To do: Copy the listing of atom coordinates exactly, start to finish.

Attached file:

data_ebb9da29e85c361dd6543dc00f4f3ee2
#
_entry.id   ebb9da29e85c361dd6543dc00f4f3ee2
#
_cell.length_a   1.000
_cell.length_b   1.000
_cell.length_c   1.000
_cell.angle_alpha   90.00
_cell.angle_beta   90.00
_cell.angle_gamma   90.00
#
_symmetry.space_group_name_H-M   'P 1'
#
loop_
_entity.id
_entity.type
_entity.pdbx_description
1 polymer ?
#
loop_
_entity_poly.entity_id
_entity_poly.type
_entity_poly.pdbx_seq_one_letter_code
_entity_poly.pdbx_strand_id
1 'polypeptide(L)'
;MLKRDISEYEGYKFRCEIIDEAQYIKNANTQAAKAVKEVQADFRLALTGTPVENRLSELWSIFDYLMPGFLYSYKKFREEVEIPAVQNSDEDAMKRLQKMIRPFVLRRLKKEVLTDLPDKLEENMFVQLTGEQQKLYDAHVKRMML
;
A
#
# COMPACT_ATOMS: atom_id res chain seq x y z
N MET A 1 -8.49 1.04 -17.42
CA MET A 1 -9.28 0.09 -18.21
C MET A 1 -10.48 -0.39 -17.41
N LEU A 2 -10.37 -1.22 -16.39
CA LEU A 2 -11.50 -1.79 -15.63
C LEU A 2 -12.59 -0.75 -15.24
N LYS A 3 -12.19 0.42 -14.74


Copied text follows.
data_ebb9da29e85c361dd6543dc00f4f3ee2
#
_entry.id   ebb9da29e85c361dd6543dc00f4f3ee2
#
_cell.length_a   1.000
_cell.length_b   1.000
_cell.length_c   1.000
_cell.angle_alpha   90.00
_cell.angle_beta   90.00
_cell.angle_gamma   90.00
#
_symmetry.space_group_name_H-M   'P 1'
#
loop_
_entity.id
_entity.type
_entity.pdbx_description
1 polymer ?
#
loop_
_entity_poly.entity_id
_entity_poly.type
_entity_poly.pdbx_seq_one_letter_code
_entity_poly.pdbx_strand_id
1 'polypeptide(L)'
;MLKRDISEYEGYKFRCEIIDEAQYIKNANTQAAKAVKEVQADFRLALTGTPVENRLSELWSIFDYLMPGFLYSYKKFREEVEIPAVQNSDEDAMKRLQKMIRPFVLRRLKKEVLTDLPDKLEENMFVQLTGEQQKLYDAHVKRMML
;
A
#
# COMPACT_ATOMS: atom_id res chain seq x y z
N MET A 1 -8.49 1.04 -17.42
CA MET A 1 -9.28 0.09 -18.21
C MET A 1 -10.48 -0.39 -17.41
N LEU A 2 -10.37 -1.22 -16.39
CA LEU A 2 -11.50 -1.79 -15.63
C LEU A 2 -12.59 -0.75 -15.24
N LYS A 3 -12.19 0.42 -14.74